Startling new figures reveal the real reason why bosses can’t get staff as the ‘great resignation’ arrives in Australia
- Australian Bureau of Statistics revealed 31 per cent of bosses can’t get staff
- Big corporations had even more trouble with 66 per cent of them struggling
- CommSec senior economist Ryan Felsman said ‘great resignation’ happening
A third of businesses are struggling to recruit staff as too few job seekers apply for positions, proof that the ‘great resignation’ phenomenon is also happening in Australia.
With unemployment at a 48-year low of 3.9 per cent, bosses aren’t getting enough applicants when they advertise with job seekers now more interested in being able to work from home.
The Australian Bureau of Statistics on Thursday revealed the extent of the problem with 31 per cent of businesses surveyed by them in June struggling to find suitable staff.
A third of businesses are struggling to recruit staff as too few job seekers apply for positions proving the great resignation is happening in Australia (pictured is a waitress in Sydney)
Hospitality venues were particularly struggling with more than half or 51 per cent having difficulty filling roles.
Minimum wage rise at a glance
A 5.2 per cent increase from July 1
That equates to $812.60 a week – an increase of $40
The $21.38 an hour rate marks an increase of $1.05
New minimum pay of $42,255 a year for those working full-time – up $2,080 from $40,175
The increase was above the 5.1 per cent inflation rate and was the most generous since 2006 during the mining boom
It was more than double last year’s 2.5 per cent increase
The decision to award a 5.2 per cent minimum wage increase directly affects 180,000 workers
The other low-paid workers on modern awards are getting a 4.6 per cent increase if they earn more than $869.60 a week and will get $40 more a week
Big corporations were having the most trouble with 66 per cent of them unable to properly recruit, compared with 62 per cent for medium-sized firms and 29 per cent for small businesses employing less than 20 people.
Almost eight in 10 businesses, or 79 per cent of them, reported having too few applicants while 59 per cent of employers cited applicants lacking the necessary skills or qualifications.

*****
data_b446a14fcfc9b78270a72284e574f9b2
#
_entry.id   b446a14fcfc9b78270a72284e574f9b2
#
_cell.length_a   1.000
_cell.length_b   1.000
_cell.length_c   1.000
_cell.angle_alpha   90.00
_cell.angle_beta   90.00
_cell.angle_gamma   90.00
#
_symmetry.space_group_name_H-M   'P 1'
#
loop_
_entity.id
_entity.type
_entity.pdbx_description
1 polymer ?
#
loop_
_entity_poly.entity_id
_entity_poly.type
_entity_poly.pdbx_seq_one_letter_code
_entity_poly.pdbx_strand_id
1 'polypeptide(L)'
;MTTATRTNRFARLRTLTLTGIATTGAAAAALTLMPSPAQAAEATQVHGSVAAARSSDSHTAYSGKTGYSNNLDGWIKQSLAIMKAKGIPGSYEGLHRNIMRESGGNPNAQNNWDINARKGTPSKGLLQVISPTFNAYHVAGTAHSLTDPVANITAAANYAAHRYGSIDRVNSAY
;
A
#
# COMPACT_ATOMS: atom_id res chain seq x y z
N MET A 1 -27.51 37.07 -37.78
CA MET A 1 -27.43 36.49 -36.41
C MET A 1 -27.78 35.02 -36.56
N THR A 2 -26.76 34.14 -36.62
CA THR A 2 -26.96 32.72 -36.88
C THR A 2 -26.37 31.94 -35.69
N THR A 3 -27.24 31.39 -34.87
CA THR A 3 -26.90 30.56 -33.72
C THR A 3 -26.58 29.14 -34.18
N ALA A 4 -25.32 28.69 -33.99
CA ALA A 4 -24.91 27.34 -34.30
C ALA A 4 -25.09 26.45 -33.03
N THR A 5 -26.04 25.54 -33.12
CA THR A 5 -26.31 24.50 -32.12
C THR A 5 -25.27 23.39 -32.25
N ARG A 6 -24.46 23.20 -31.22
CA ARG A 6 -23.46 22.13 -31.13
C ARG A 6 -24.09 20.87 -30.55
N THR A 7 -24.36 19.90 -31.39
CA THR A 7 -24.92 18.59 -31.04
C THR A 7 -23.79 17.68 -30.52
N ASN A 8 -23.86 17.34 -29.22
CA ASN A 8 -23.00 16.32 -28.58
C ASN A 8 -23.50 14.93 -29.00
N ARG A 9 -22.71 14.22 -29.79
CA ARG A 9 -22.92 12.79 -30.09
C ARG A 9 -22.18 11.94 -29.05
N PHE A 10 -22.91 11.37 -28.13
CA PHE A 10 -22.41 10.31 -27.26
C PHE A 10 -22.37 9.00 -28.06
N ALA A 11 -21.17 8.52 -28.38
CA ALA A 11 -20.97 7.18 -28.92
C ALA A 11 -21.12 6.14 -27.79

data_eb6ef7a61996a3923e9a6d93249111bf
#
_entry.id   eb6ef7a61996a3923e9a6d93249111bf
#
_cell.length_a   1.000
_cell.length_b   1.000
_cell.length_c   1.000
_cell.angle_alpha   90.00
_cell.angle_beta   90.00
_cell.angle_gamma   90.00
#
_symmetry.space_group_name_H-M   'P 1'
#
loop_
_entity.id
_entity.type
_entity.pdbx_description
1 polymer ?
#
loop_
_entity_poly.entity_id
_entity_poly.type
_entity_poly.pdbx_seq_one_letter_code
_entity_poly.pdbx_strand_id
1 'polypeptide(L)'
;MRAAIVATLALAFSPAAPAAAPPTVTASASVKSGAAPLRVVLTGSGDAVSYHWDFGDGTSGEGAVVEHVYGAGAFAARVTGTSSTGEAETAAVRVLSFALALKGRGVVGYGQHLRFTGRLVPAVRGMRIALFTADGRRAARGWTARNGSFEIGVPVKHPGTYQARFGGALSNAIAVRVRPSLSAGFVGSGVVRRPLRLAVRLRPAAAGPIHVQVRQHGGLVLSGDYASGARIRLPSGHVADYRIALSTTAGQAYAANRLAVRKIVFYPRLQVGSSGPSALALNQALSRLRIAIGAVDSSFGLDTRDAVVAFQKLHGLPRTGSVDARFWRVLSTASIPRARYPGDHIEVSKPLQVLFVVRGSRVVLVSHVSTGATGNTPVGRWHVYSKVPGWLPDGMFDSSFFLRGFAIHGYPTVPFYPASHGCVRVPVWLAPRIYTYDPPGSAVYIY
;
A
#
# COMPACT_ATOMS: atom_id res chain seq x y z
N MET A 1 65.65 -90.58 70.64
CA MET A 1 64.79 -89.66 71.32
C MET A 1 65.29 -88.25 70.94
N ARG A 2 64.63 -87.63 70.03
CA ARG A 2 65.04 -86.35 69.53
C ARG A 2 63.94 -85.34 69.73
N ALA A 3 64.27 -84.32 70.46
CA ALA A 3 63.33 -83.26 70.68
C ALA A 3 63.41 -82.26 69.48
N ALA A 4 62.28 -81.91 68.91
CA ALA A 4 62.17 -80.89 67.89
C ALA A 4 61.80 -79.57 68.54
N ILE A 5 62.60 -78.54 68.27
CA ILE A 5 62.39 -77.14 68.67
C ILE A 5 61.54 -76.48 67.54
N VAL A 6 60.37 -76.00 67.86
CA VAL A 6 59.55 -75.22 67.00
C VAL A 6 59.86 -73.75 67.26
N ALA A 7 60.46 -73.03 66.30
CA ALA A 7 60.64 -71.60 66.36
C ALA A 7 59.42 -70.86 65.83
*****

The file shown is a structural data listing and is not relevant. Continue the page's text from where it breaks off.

CommSec senior economist Ryan Felsman said a shift was underway with 644,300 Australians changing jobs or seeking a new position in May – a level not far off November’s record high of 709,500.
‘The data suggests that Australia’s own version of the “great resignation” is well underway, with the pandemic likely contributing to a change in worker behaviours and preferences,’ he said.
The great resignation is an economic trend identified in the U.S. in early 2021 in which employees resigned from their jobs in large numbers for a range of reasons, including a desire to work remotely.
The survey found larger employers were more likely to offer pay rises to attract new staff with 49 per cent of big and medium businesses nominating this as a goal, compared with just 29 per cent of small businesses.
A third or 34 per cent of business were letting staff work remotely this month but 71 per cent of big corporations – employing 200 or more people – were allowing this.
A quarter of businesses, or 24 per cent of them, noted job location was an issue for their inability to recruit, marginally behind pay and conditions on 26 per cent.
Australia’s unemployment rate in May remained steady at 3.9 per cent – the lowest since August 1974 even though the Reserve Bank raised interest rates for the first time since November 2010.
The ABS telephone survey was taken during the second and third week of June when the Fair Work Commission announced a 5.2 per cent increase in the minimum wage – the most generous in 16 years.
The Australian Bureau of Statistics on Thursday revealed the extent of the problem with 31 per cent of businesses surveyed in June struggling to find suitable staff